5 Years
Wednesday, Feb. 18, 2015

A year after ending its live theater offerings, Fanny Hill's restaurant and inn will also be shutting down. Dennis Heyde, who has owned Fanny Hill for 26 years and calls it the city's oldest family-owned restaurant, announced Thursday that it will close Feb. 22. Despite being honored through the years by AAA for its fine dining and Wine Spectator magazine for its extensive wine list, Heyde said businesses levels no longer warrant keeping the business running.

He said Fanny Hill continues to be a place that people seek to celebrate a special occasion. For example, Valentine's Day weekend has the bed-and-breakfast sold out both nights and a third-party a theater presentation sold out Saturday night, while the dining room is braced for a busy weekend.

"But there are a lot more days in the year where customers are needed to be a viable operation," Heyde said.

He said that ending Fanny Hill's live theater productions in 2014 was one of the hardest decisions he has ever had to make. "To say goodbye was an emotional time I will never forget" Heyde said. Another factor in the closing the restaurant and bed and breakfast was that Fanny Hill wasn't attracting as many tourists, and the motorcoaches that delivered customers in the thousands were no longer doing so, Heyde said.

"We thank everyone who have supported us over the years," Heyde said, "and thank our wonderful staff for all they have and continue to do for Fanny Hill and our customers."

Looking for musicians for the upcoming production of John Russell's "Black Friday." See details below:
02/24/2020

Looking for musicians for the upcoming production of John Russell's "Black Friday." See details below:

As you know, the MTG is collaborating with the Dunn County Historical Society and the Mabel Tainter Theater to stage Black Friday, written by local playwright John Russell.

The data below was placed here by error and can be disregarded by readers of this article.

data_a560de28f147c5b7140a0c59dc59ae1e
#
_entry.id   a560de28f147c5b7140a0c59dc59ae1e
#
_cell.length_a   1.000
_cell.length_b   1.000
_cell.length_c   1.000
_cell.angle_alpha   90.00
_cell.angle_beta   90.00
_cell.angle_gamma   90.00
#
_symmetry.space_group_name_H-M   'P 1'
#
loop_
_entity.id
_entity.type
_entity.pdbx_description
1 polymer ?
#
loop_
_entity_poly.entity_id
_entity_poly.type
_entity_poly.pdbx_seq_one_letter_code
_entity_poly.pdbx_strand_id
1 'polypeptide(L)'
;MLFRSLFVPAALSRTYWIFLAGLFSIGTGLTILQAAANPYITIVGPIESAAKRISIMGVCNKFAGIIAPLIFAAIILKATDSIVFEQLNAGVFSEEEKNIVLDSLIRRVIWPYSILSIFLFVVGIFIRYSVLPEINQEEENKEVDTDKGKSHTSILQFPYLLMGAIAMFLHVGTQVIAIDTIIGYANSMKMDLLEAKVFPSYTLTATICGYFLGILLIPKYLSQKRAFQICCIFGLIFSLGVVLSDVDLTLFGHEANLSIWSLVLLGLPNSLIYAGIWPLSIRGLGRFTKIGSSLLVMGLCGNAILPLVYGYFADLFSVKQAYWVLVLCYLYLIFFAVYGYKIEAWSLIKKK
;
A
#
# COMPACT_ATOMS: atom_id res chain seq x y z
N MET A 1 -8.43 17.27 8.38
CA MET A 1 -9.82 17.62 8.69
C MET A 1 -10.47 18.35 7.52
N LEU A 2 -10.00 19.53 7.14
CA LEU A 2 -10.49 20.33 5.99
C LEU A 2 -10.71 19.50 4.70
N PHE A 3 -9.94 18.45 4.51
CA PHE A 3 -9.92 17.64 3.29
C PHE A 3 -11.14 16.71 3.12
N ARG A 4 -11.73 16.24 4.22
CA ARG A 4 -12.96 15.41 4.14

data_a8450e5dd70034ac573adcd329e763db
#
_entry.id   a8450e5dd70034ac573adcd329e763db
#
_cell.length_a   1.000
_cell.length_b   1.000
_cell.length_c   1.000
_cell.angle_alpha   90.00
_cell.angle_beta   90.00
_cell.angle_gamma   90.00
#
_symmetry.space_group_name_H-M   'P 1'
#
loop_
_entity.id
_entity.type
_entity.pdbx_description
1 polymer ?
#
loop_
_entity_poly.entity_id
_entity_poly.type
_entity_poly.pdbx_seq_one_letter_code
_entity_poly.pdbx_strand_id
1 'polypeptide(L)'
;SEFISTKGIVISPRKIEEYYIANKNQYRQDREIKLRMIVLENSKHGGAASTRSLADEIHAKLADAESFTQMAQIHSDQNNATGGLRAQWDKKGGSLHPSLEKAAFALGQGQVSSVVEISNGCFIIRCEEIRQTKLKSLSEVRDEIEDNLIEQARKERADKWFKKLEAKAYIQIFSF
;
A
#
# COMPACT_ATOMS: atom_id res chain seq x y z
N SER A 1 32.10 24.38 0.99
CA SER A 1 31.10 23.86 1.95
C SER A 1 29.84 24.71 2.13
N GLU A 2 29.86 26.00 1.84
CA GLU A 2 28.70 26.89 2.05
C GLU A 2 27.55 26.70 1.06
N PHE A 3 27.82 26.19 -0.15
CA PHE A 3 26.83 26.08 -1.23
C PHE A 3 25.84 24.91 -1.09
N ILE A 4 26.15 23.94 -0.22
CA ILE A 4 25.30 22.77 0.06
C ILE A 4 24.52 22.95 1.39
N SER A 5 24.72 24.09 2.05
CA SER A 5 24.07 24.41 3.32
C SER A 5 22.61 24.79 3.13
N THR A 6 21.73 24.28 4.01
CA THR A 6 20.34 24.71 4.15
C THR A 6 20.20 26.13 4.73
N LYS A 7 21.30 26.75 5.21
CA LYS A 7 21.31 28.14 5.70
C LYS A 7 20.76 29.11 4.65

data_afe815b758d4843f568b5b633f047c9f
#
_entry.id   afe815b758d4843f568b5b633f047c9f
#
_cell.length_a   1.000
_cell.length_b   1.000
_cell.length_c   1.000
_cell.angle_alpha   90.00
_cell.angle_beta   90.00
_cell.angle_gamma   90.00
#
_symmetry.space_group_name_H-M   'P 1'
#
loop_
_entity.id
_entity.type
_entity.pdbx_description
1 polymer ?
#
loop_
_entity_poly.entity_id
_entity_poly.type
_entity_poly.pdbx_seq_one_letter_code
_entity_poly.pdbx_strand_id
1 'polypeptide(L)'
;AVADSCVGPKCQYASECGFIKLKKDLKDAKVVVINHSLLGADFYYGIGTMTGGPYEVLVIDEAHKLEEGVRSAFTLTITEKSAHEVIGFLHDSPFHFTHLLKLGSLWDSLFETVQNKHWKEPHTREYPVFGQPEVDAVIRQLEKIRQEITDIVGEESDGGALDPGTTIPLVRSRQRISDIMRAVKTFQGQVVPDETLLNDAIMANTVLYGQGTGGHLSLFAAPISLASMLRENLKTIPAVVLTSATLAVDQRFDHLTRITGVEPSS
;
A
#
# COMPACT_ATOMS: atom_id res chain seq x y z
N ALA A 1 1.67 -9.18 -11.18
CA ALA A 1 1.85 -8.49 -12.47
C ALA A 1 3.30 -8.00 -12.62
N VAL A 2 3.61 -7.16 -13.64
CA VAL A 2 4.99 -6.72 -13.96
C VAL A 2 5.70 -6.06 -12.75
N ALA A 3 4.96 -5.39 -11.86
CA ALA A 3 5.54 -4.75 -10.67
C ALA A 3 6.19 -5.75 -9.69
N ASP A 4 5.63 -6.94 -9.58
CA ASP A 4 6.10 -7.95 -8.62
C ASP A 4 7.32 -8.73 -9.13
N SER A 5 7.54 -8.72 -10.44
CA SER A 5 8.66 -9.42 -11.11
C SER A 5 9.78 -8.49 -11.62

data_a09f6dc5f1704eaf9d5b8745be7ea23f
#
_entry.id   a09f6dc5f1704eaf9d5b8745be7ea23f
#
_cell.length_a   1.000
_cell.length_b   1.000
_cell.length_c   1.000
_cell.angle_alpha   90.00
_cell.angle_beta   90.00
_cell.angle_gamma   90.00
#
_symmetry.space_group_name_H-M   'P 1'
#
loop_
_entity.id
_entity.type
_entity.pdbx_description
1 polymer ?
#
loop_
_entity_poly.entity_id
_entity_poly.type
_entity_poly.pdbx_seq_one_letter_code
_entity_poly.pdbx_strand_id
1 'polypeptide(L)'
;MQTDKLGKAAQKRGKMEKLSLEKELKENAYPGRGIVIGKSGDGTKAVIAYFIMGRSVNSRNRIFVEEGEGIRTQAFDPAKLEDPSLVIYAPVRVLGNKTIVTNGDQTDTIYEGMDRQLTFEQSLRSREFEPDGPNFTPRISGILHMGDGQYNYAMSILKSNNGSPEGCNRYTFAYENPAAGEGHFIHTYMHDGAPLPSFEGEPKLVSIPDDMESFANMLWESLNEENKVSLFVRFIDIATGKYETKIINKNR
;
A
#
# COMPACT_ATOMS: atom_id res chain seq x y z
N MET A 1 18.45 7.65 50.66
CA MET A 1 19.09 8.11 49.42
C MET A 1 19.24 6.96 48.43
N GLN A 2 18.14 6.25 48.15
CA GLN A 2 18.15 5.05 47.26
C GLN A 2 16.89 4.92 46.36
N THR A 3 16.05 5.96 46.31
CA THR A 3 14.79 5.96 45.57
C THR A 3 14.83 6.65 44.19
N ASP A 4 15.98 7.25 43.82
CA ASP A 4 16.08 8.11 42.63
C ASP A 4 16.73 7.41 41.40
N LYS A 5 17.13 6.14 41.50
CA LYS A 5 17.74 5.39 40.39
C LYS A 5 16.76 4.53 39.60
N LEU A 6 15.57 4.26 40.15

This is NOT a musical, however we will need a pit orchestra for the production, to serve as in-character musicians for Ford's Theater to play a handful of not-too-complex Civil War-era tunes, including Hail to the Chief. Space is limited, and priority will be based on instrumentation. Musicians will be in period-appropriate clothing, and there are a handful of lines spoken among them.

TECH WEEK / FULL RUNS OF THE SHOW
Last week (or perhaps two weeks) of April

PERFORMANCES
May 1 (7:30pm), 2 ( 2:00pm & 7:30pm), and 3 (2:00pm)
May 8 (7:30pm), 9 (2:00pm & 7:30pm), and 10 (2:00pm)

Contact us and we can put you in touch with the right people!

ONE MORE REMINDER: Le’Trice D. Donaldson will speak on her book "Duty Beyond the Battlefield" at 2 p.m. on Sunday, Feb. ...
02/21/2020
History professor publishes book on African-American soldiers

ONE MORE REMINDER: Le’Trice D. Donaldson will speak on her book "Duty Beyond the Battlefield" at 2 p.m. on Sunday, Feb. 23, at the Rassbach Heritage Museum in Wakanda Park as part of Black History Month.

As he crawled through the Arizona desert, both legs wounded from gunshots, Corp. Isaiah Mays knew his fellow soldiers were counting on him. He kept thinking, “I

DO NOT ENDANGER OLDSTERS, FIGHT AMONG YOURSELVES » From the February 21, 1945 Dunn County News
02/21/2020

DO NOT ENDANGER OLDSTERS, FIGHT AMONG YOURSELVES
» From the February 21, 1945 Dunn County News

We have a Fantastic Beast now residing in Fulton's Workshop to inspire visitors! Come down and see Buckbeak and learn ab...
02/20/2020

We have a Fantastic Beast now residing in Fulton's Workshop to inspire visitors! Come down and see Buckbeak and learn about how STEAM makes MAGIC! (don't forget to bow when you meet a hippogriff, they are very proud creatures!)